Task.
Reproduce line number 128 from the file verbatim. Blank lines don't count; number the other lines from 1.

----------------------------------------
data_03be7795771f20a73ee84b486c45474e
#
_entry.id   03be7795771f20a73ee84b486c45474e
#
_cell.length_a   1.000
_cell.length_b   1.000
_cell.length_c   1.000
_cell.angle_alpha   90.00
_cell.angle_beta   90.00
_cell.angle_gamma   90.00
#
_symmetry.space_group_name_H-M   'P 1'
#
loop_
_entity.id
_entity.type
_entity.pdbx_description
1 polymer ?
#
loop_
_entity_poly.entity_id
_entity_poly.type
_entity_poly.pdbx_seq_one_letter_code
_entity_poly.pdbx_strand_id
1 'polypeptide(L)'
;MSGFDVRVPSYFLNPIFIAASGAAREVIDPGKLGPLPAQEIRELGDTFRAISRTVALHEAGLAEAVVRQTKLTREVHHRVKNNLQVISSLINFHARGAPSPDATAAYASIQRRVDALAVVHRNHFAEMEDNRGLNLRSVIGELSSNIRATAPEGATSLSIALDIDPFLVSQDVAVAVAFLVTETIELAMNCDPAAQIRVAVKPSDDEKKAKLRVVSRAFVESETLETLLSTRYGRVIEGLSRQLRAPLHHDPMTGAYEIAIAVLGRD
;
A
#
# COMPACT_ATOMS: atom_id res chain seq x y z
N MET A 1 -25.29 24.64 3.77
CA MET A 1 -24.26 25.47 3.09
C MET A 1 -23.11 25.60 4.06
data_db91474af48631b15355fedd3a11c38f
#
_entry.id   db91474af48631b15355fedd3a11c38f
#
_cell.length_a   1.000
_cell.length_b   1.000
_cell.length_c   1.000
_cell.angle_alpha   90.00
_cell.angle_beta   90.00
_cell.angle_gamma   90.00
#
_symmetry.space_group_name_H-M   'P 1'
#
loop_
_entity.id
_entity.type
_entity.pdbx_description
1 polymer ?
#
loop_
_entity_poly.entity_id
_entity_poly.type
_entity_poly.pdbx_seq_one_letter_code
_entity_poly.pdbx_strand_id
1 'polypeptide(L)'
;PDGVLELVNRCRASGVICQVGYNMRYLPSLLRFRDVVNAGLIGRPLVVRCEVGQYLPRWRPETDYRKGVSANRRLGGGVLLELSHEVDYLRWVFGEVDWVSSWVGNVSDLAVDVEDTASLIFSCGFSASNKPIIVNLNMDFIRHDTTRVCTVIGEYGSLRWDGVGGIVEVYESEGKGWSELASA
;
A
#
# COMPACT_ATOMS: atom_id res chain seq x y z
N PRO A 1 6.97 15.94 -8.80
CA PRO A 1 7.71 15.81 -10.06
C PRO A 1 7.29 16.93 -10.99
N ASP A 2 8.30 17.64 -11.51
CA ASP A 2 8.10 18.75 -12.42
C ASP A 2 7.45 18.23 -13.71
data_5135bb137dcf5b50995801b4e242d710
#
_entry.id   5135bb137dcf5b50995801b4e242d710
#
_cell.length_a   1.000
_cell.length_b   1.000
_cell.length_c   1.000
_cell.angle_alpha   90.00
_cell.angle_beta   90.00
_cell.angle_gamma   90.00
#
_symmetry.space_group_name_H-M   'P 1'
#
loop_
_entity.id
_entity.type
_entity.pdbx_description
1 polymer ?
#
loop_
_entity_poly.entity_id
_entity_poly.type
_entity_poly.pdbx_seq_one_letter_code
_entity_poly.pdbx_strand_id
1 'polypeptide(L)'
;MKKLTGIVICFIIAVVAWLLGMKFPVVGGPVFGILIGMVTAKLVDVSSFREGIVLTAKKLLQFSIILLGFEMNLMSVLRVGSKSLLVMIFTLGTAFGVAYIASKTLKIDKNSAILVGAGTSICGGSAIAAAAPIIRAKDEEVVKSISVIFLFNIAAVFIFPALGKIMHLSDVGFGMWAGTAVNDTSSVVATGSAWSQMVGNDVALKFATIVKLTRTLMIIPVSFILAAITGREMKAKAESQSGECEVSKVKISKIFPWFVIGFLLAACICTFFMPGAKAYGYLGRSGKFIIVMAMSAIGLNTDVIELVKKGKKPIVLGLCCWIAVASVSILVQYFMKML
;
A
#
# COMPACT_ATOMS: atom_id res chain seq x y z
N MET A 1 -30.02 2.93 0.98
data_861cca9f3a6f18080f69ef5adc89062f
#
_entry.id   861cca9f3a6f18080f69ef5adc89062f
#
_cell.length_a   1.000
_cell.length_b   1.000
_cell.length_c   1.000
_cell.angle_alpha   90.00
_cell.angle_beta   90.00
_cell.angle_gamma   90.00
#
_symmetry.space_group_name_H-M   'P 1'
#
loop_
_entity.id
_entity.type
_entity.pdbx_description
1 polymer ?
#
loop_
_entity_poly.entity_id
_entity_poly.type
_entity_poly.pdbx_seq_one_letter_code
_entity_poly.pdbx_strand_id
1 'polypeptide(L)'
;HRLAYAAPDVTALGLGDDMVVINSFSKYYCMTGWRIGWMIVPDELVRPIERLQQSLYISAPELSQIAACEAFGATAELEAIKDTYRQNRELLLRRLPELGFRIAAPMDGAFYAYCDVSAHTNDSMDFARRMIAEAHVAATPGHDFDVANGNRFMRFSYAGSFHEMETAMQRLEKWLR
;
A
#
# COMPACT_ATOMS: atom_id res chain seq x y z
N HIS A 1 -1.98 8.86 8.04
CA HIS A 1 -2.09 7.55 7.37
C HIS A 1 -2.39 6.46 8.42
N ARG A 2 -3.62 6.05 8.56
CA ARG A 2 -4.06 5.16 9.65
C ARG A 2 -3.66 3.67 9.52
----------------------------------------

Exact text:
A